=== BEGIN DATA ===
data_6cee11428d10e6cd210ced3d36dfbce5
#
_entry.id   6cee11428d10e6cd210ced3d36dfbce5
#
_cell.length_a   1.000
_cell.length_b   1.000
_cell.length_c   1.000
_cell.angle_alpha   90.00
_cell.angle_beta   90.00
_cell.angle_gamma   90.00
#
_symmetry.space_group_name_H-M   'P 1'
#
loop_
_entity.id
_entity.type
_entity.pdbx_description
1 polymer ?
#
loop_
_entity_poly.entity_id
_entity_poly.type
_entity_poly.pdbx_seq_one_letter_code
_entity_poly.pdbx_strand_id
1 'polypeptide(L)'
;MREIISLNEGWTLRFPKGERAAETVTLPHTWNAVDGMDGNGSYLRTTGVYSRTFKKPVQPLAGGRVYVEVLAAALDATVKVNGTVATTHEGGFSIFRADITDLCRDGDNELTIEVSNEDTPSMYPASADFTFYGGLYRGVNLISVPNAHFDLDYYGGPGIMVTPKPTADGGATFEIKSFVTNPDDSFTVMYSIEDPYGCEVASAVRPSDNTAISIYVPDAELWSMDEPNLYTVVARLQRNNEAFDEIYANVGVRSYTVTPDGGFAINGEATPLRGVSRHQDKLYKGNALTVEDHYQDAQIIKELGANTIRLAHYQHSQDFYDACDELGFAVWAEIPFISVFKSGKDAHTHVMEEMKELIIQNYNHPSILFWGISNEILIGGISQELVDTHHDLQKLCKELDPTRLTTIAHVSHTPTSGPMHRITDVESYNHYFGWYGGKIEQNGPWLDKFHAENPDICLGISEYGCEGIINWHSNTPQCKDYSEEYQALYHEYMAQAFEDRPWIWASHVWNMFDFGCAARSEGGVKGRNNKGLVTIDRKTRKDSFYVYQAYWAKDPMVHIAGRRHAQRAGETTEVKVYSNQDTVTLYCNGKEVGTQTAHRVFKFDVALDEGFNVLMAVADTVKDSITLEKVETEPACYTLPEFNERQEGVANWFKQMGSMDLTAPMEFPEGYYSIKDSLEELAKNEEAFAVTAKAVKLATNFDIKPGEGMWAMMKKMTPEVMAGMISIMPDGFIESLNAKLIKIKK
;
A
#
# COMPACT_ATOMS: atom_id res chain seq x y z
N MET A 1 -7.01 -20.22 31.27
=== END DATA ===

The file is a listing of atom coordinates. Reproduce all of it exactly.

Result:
data_6cee11428d10e6cd210ced3d36dfbce5
#
_entry.id   6cee11428d10e6cd210ced3d36dfbce5
#
_cell.length_a   1.000
_cell.length_b   1.000
_cell.length_c   1.000
_cell.angle_alpha   90.00
_cell.angle_beta   90.00
_cell.angle_gamma   90.00
#
_symmetry.space_group_name_H-M   'P 1'
#
loop_
_entity.id
_entity.type
_entity.pdbx_description
1 polymer ?
#
loop_
_entity_poly.entity_id
_entity_poly.type
_entity_poly.pdbx_seq_one_letter_code
_entity_poly.pdbx_strand_id
1 'polypeptide(L)'
;MREIISLNEGWTLRFPKGERAAETVTLPHTWNAVDGMDGNGSYLRTTGVYSRTFKKPVQPLAGGRVYVEVLAAALDATVKVNGTVATTHEGGFSIFRADITDLCRDGDNELTIEVSNEDTPSMYPASADFTFYGGLYRGVNLISVPNAHFDLDYYGGPGIMVTPKPTADGGATFEIKSFVTNPDDSFTVMYSIEDPYGCEVASAVRPSDNTAISIYVPDAELWSMDEPNLYTVVARLQRNNEAFDEIYANVGVRSYTVTPDGGFAINGEATPLRGVSRHQDKLYKGNALTVEDHYQDAQIIKELGANTIRLAHYQHSQDFYDACDELGFAVWAEIPFISVFKSGKDAHTHVMEEMKELIIQNYNHPSILFWGISNEILIGGISQELVDTHHDLQKLCKELDPTRLTTIAHVSHTPTSGPMHRITDVESYNHYFGWYGGKIEQNGPWLDKFHAENPDICLGISEYGCEGIINWHSNTPQCKDYSEEYQALYHEYMAQAFEDRPWIWASHVWNMFDFGCAARSEGGVKGRNNKGLVTIDRKTRKDSFYVYQAYWAKDPMVHIAGRRHAQRAGETTEVKVYSNQDTVTLYCNGKEVGTQTAHRVFKFDVALDEGFNVLMAVADTVKDSITLEKVETEPACYTLPEFNERQEGVANWFKQMGSMDLTAPMEFPEGYYSIKDSLEELAKNEEAFAVTAKAVKLATNFDIKPGEGMWAMMKKMTPEVMAGMISIMPDGFIESLNAKLIKIKK
;
A
#
# COMPACT_ATOMS: atom_id res chain seq x y z
N MET A 1 -7.01 -20.22 31.27